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Crowdfunding Energy Access – State of the Market Report 2021-22


Energy access projects raised $61.5 million on crowdfunding platforms in 2021, making it a record year for energy access crowdfunding. Crowdfunding, particularly through debt-based models, has become an important source of financing in the energy access sector, accounting for an average of 16% of total investment volumes from 2018 to 2021 (GOGLA, 2021). 

Debt platforms alone raised over $55 million in 2021. The energy access crowdfunding market displays different characteristics from the overall energy access investment market – fundraising is significantly less concentrated amongst the top seven scale-up companies in the sector (BBOXX, d.light, ENGIE Energy Access, Sun King, Lumos, M-KOPA, and ZOLA). Our findings suggest that crowdfunding is playing an important role in addressing the financing gap faced by companies raising less than $100 million each year. The energy access crowdfunding market remains however concentrated, five companies raised together 45% of the $61.5 million in 2021. 

Trine continues to be the biggest player in the energy access crowdfunding market in 2021 (raised $20.4 million), followed by Energise Africa ($12.7 million) and Lendahand ($5.1 million). These platforms generally lend upwards of $250,000 to borrowers. Charm Impact and Kiva’s direct lending initiative continue to be the main debt platforms providing smaller-ticket loans of $20,000 to $100,000.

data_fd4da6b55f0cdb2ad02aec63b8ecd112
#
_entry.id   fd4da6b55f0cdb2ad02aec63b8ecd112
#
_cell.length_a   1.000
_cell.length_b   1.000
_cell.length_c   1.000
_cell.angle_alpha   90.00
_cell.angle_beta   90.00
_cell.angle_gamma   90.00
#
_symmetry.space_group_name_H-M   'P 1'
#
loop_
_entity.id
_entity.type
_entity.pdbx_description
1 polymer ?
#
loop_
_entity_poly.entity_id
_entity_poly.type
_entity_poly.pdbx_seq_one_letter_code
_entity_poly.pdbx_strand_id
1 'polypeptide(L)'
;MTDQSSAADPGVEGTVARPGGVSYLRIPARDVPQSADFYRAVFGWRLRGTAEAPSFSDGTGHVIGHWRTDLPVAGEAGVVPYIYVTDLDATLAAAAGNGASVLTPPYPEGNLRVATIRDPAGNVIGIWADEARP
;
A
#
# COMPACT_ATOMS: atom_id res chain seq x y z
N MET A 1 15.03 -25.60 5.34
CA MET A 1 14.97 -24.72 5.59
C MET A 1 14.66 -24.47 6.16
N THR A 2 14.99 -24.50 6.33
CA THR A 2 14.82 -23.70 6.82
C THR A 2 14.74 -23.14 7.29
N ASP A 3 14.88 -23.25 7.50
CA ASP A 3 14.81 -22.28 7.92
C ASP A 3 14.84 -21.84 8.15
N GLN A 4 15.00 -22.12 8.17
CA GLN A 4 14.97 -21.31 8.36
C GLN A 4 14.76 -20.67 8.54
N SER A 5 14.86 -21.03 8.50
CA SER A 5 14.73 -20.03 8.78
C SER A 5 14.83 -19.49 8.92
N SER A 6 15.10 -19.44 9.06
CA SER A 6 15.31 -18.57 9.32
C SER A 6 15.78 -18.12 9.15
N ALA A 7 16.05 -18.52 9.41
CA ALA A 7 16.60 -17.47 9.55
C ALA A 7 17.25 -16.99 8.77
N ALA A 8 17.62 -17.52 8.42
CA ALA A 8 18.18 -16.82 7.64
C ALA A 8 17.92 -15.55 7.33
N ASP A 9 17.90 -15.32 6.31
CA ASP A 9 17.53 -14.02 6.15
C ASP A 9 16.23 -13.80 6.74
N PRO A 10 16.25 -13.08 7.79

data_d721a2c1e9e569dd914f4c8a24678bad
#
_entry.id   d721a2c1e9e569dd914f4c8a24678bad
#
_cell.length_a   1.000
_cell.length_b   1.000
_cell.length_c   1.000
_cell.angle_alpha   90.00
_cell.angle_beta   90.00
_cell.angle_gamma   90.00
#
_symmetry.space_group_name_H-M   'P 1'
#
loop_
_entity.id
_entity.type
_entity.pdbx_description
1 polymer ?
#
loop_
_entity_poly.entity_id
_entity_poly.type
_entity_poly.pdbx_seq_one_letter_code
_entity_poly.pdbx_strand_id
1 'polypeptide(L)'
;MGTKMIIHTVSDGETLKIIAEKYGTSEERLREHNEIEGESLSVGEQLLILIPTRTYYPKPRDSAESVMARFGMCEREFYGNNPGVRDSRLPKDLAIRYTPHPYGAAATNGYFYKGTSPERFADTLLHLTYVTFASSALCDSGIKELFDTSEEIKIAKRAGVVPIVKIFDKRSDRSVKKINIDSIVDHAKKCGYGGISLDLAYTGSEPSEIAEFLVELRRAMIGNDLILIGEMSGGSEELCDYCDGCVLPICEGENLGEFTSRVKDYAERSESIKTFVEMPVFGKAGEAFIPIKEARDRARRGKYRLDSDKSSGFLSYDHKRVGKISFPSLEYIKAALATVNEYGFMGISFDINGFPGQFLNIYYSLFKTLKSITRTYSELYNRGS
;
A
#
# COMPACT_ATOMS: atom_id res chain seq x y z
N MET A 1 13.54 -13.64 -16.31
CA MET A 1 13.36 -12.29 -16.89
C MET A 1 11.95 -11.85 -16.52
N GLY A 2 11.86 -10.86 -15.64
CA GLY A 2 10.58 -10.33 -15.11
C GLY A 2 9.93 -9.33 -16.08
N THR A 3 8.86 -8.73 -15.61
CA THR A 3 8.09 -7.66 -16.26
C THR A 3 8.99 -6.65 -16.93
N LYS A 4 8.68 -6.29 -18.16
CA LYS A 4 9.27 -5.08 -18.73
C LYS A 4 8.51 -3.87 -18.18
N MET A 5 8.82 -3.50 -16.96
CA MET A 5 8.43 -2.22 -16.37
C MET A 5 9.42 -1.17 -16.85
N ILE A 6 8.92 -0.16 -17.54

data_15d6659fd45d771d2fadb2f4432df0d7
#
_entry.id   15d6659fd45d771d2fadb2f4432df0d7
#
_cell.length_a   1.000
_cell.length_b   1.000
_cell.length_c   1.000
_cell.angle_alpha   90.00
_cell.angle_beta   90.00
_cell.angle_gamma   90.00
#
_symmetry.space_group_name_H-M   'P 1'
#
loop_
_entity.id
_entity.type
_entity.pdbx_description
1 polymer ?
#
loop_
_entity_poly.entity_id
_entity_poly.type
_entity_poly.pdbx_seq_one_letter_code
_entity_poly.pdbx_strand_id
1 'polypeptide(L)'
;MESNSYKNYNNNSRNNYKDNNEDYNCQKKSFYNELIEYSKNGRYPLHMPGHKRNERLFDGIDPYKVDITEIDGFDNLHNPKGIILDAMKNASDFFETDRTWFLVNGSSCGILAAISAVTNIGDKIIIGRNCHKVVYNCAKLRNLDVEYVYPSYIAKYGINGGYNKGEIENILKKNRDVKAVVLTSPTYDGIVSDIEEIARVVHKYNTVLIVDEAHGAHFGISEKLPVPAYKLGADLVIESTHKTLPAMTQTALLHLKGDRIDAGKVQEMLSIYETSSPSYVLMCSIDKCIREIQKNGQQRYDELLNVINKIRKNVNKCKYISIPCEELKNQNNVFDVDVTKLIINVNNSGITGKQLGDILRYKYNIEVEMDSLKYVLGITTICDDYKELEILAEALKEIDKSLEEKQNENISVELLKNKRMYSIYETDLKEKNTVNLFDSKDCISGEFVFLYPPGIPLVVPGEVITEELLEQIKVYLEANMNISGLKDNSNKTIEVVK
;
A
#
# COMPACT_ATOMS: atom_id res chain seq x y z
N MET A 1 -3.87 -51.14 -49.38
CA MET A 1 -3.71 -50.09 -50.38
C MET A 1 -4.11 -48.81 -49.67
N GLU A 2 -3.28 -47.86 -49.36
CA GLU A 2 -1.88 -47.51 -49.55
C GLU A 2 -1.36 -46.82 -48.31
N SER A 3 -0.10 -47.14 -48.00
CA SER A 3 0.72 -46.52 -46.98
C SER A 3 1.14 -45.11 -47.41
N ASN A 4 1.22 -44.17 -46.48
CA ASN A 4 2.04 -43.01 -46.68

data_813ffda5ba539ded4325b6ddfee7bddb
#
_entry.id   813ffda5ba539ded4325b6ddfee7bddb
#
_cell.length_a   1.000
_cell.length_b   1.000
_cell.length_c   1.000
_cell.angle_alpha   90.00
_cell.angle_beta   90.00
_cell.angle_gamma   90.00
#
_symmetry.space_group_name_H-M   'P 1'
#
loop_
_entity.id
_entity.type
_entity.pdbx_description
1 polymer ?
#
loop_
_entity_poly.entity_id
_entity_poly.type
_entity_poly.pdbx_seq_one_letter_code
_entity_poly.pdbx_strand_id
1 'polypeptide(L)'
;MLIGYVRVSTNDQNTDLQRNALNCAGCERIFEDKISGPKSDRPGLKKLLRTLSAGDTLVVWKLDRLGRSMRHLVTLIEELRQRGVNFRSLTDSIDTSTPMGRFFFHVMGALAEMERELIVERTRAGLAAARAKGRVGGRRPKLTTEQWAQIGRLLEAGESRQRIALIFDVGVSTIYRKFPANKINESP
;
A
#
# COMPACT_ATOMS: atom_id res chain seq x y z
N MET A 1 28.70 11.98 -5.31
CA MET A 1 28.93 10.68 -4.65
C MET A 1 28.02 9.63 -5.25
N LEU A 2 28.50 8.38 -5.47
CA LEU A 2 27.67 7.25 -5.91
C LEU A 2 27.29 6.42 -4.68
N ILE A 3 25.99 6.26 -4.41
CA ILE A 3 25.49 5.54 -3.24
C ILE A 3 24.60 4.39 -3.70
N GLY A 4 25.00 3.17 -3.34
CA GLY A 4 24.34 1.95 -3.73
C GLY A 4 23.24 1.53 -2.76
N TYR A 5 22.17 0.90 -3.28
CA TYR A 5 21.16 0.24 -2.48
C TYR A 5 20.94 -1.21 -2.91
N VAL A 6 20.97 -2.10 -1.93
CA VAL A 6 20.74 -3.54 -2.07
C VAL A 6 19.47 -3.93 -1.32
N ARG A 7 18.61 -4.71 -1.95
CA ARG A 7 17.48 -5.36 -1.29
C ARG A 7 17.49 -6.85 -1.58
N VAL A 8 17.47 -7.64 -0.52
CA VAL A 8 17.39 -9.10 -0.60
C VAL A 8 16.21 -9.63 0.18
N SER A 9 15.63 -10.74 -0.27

Crowdfunding can be a powerful tool to resolve well-known market gaps, such as the lack of financing for earlier-stage companies. The speed and flexibility of crowdfunding also make it attractive to companies in the scale-up phase. More support is needed to increase access to smaller ticket-size investments, and to build initiatives that are frontier, and inherently more risky (e.g. local currency hedging). Donor initiatives, such as Crowd Power, can support platforms to reach smaller companies by covering the costs of origination and due diligence. 

The current phase of the Crowd Power programme runs until end of 2025 and seeks to address three common challenges faced by crowdfunding platforms:

  • Lack of pipeline – It covers the upfront cost of due diligence of investees and set-up costs of new “de-risking” products for investees. It also occasionally provides match funding for crowdfunding campaigns.
  • Lack of investors – It supports investor outreach activities, including incentives for new investors.
  • Operating costs – It enables platforms to onboard investees more efficiently and identify the most cost-effective interventions to attract investors.

Download the Crowdfunding Energy Access - State of the Market Report 2021-22.